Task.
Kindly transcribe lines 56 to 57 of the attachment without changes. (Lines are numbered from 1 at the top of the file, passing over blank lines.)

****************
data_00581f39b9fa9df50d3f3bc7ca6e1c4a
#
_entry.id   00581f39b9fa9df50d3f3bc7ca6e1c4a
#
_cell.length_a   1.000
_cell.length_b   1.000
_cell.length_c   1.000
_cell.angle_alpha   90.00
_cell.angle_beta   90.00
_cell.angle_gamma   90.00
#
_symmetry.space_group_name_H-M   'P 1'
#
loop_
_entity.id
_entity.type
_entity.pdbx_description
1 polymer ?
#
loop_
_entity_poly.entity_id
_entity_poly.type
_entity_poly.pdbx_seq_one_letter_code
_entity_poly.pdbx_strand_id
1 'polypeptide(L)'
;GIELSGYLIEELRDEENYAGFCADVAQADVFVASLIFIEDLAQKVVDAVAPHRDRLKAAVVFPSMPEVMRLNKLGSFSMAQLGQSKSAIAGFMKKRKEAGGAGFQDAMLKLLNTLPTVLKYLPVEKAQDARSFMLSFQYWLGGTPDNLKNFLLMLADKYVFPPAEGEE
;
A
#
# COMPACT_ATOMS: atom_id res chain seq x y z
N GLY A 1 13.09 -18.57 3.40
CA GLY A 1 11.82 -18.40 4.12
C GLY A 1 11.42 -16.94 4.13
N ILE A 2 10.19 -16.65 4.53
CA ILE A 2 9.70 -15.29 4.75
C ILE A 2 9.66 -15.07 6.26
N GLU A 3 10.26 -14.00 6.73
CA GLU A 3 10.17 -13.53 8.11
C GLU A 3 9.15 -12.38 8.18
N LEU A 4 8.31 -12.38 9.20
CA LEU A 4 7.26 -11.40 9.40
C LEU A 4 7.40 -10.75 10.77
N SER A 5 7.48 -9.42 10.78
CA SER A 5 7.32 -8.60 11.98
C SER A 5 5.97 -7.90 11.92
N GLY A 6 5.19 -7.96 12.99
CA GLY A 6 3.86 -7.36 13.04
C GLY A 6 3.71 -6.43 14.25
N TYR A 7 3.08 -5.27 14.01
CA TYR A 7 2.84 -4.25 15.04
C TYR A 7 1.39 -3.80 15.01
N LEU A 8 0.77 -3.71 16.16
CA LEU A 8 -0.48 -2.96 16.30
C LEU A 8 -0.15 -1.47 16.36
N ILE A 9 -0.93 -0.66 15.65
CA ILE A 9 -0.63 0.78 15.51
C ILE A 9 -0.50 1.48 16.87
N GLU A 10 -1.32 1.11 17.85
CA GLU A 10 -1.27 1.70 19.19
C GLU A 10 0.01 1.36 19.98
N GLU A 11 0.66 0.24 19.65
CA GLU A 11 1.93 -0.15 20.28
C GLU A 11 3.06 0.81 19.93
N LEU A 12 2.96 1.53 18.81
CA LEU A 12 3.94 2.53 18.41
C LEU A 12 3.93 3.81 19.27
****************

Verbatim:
CA ILE A 9 -0.63 0.78 15.51
C ILE A 9 -0.50 1.48 16.87